Organ donation consent rates are highest in the Midwest region in the United States and lowest in New York state, according to a new study by researchers at University of Kansas Hospital and at the Perelman School of Medicine at University of Pennsylvania.
The researchers examined data from the Organ Procurement and Transplantation Network (OPTN)/United Network for Organ Sharing (UNOS). A total of 52,571 people have died between 2008-2013, who were considered eligible for organ donation.
According to the researchers, consent for organ donation was obtained in 73 percent of those cases. Consent rates highest in cases where patients were younger than 55, white and when the referral from the local hospital was made in a timely manner. Consent rates were lower among blacks, Hispanics and Asians than whites.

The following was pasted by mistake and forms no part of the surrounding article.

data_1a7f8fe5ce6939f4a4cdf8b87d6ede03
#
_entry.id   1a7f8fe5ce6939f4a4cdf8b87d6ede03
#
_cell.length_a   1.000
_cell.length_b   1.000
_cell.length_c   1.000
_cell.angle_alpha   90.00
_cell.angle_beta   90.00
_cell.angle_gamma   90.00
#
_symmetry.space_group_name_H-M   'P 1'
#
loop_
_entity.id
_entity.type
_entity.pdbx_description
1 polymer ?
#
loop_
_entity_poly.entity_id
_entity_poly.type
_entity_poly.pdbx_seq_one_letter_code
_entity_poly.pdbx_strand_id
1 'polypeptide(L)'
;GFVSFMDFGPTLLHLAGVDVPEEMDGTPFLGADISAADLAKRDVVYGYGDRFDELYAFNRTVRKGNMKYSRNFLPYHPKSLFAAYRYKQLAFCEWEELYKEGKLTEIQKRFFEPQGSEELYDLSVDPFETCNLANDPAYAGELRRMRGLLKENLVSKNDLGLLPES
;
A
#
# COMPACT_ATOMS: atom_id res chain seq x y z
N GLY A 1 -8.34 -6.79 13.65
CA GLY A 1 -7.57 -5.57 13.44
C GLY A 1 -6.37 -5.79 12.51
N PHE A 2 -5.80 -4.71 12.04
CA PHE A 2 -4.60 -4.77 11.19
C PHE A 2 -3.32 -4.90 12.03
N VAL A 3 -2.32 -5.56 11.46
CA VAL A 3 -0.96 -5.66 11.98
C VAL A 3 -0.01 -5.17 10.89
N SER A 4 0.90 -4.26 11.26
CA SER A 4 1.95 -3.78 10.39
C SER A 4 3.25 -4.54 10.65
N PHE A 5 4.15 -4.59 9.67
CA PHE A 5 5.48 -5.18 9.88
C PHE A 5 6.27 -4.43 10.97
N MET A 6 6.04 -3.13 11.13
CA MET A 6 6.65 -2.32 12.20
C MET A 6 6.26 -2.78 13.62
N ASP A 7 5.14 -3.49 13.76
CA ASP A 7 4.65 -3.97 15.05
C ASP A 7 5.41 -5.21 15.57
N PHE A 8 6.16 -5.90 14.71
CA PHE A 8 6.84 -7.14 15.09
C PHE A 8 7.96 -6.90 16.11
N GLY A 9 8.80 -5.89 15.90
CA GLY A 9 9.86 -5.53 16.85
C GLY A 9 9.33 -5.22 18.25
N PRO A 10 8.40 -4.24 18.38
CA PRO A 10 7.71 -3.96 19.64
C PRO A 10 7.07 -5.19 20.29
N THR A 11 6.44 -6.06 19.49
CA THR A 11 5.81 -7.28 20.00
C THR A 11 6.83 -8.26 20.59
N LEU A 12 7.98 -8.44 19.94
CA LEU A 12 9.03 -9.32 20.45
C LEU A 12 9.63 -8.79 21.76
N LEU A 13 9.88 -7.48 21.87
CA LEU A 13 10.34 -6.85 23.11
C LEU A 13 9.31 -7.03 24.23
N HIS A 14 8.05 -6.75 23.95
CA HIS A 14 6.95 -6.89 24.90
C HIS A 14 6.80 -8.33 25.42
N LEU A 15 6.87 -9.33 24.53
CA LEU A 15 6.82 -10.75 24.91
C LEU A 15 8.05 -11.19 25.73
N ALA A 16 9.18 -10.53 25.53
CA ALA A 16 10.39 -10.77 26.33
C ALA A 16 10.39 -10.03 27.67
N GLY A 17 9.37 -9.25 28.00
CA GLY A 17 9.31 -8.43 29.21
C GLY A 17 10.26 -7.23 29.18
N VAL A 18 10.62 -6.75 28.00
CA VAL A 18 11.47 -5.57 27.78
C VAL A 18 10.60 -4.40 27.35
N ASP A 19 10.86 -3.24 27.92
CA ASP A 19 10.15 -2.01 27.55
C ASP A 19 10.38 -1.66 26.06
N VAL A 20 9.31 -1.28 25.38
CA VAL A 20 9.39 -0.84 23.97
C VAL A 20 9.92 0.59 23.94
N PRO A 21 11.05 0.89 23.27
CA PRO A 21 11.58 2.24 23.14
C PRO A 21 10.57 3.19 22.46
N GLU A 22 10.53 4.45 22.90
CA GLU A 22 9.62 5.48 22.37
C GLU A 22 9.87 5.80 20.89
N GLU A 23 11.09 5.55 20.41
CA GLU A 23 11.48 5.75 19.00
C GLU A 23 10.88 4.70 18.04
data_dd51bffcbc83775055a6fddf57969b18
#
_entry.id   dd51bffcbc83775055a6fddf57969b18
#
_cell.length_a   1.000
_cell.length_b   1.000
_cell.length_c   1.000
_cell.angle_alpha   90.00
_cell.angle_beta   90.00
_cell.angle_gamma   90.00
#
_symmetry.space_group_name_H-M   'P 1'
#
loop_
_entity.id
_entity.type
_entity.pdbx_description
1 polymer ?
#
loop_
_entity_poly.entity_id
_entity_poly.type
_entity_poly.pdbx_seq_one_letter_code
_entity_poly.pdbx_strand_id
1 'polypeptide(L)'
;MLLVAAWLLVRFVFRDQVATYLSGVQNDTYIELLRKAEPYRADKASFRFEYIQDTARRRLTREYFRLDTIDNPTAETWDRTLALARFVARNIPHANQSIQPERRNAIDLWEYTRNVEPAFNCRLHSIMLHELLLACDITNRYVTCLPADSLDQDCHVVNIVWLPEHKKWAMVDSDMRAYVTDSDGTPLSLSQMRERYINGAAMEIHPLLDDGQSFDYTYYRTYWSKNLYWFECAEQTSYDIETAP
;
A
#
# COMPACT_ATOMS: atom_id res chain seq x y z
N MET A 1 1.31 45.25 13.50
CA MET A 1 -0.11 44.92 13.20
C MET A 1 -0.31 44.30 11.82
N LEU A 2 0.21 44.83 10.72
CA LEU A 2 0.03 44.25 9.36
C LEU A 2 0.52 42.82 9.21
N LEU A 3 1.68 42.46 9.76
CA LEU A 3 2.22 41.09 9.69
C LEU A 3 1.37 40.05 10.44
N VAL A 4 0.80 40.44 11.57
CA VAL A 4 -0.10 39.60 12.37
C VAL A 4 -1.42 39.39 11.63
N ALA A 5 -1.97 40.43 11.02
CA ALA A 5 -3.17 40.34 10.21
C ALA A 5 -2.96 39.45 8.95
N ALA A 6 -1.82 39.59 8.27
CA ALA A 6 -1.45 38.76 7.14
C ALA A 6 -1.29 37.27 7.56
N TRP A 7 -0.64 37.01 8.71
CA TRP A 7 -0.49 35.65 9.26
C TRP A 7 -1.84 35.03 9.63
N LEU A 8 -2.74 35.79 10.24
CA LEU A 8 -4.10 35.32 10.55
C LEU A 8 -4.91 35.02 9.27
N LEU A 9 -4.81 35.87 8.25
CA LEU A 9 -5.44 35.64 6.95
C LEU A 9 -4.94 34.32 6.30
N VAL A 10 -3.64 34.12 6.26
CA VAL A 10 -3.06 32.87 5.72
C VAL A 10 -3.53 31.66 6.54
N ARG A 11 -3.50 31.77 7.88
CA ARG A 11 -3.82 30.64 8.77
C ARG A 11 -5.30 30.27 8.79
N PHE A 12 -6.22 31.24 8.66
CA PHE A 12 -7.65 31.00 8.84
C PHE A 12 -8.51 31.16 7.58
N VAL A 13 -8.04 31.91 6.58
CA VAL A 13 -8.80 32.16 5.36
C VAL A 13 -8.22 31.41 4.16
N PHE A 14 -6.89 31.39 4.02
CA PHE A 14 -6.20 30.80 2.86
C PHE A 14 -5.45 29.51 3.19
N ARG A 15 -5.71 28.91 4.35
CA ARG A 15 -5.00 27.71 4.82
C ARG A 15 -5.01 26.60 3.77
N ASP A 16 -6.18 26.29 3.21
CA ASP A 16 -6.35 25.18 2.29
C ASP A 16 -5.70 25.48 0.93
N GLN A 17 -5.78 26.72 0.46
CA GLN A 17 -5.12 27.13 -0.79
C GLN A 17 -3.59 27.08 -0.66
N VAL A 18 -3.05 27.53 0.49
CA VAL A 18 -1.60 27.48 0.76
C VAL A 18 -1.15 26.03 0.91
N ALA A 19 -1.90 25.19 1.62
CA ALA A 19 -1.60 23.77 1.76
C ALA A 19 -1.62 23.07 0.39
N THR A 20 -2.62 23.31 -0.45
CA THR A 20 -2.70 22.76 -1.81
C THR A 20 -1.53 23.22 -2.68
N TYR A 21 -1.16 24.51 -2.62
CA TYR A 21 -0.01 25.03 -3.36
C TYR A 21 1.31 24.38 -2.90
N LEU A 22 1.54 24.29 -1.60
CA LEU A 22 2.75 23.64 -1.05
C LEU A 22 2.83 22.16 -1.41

"These data demonstrate that although the underlying demographics of the donor population may contribute to geographic differences in organ consent rates, it clearly is not the major driving factor," lead author Dr. David Goldberg, an assistant professor in the gastroenterology division at the University of Pennsylvania School of Medicine in Philadelphia.
The study authors said, more than 123,000 Americans are waiting for lifesaving organ transplants, and 21 die each day because they can't get a new organ.
"Although there may be underlying cultural or religious differences leading to variable consent rates, the dramatic differences in consent rates among younger Caucasians clearly show that race alone cannot explain geographic differences in organ donor consent rates, said Goldberg."
The study is published in the American Journal of Transplantation.